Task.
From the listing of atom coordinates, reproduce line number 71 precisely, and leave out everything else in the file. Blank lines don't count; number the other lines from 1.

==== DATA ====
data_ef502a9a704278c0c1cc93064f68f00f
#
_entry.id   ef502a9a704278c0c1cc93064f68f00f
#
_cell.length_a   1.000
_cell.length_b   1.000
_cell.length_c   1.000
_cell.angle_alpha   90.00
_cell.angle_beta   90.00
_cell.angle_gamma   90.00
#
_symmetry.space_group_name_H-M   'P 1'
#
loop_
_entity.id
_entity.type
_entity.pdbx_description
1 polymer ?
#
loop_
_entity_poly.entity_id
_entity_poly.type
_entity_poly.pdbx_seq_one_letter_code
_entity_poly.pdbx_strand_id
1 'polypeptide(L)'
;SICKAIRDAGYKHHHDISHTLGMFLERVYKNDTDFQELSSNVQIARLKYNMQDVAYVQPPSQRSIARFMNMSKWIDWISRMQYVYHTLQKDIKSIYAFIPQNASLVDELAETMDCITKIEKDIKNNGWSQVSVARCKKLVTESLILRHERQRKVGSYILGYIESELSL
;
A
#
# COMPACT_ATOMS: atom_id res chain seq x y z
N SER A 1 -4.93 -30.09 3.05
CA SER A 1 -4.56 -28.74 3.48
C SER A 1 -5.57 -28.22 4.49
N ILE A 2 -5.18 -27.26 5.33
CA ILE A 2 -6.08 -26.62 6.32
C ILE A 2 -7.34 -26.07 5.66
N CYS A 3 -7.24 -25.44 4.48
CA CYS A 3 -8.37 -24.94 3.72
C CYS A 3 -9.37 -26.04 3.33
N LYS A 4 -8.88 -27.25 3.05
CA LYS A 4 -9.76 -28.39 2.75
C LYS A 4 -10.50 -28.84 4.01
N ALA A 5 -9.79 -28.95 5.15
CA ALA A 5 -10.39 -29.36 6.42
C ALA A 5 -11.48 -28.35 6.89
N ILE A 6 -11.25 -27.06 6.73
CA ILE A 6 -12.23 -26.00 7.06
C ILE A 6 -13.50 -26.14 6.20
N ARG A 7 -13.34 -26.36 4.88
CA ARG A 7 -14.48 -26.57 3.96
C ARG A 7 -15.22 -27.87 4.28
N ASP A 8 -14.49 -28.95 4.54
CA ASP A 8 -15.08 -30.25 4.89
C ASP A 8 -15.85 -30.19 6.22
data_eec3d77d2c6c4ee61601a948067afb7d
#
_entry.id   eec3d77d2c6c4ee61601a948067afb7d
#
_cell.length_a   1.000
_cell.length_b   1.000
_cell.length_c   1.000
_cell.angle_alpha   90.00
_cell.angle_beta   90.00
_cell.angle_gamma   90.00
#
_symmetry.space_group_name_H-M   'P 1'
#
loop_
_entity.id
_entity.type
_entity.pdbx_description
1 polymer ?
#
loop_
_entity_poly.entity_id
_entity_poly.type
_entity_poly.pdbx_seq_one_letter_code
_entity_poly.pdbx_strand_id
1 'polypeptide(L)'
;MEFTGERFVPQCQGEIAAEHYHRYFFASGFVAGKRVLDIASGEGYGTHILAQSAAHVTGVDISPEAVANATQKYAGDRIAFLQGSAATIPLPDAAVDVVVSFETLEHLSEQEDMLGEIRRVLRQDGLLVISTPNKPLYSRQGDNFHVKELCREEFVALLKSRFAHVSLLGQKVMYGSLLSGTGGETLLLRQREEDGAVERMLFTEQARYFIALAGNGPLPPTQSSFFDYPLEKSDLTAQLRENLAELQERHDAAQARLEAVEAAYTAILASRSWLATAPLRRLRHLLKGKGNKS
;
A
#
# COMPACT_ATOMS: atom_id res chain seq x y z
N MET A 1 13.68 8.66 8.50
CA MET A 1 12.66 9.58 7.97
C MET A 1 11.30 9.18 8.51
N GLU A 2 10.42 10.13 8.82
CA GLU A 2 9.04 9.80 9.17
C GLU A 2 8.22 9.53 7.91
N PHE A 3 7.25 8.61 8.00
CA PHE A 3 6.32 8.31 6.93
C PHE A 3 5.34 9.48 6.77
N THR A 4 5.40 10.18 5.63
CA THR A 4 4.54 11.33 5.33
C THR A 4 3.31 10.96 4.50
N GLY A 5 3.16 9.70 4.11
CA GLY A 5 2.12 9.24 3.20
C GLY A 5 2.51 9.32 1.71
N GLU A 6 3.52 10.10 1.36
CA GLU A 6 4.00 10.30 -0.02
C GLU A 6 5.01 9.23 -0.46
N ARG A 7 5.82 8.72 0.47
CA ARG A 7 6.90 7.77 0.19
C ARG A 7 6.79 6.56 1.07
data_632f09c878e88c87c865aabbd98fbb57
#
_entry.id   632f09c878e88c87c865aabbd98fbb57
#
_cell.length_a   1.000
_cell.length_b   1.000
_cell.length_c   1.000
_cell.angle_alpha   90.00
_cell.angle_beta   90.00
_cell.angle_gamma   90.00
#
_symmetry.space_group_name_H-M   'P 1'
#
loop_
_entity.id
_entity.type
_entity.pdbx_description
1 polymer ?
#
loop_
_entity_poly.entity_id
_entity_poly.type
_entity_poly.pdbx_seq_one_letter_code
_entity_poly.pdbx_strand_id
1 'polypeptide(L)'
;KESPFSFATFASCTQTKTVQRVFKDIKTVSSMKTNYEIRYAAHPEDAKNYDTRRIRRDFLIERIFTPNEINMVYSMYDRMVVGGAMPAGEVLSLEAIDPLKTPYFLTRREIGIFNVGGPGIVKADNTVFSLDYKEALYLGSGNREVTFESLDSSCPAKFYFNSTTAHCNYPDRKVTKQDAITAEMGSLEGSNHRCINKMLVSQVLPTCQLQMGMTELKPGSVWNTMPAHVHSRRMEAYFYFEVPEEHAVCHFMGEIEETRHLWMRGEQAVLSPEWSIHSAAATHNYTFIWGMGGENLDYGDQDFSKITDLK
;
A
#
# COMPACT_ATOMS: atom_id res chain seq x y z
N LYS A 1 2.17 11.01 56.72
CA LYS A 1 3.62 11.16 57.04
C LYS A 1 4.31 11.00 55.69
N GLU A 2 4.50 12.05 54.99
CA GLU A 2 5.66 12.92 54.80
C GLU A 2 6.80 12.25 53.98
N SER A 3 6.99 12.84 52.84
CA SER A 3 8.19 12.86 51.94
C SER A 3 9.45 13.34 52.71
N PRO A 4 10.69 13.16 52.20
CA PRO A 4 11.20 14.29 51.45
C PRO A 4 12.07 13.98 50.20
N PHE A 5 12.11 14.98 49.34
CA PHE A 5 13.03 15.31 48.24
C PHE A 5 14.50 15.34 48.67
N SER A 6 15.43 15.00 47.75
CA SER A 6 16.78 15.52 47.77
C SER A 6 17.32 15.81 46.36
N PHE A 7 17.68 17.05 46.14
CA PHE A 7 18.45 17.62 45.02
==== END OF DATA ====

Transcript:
_entity.pdbx_description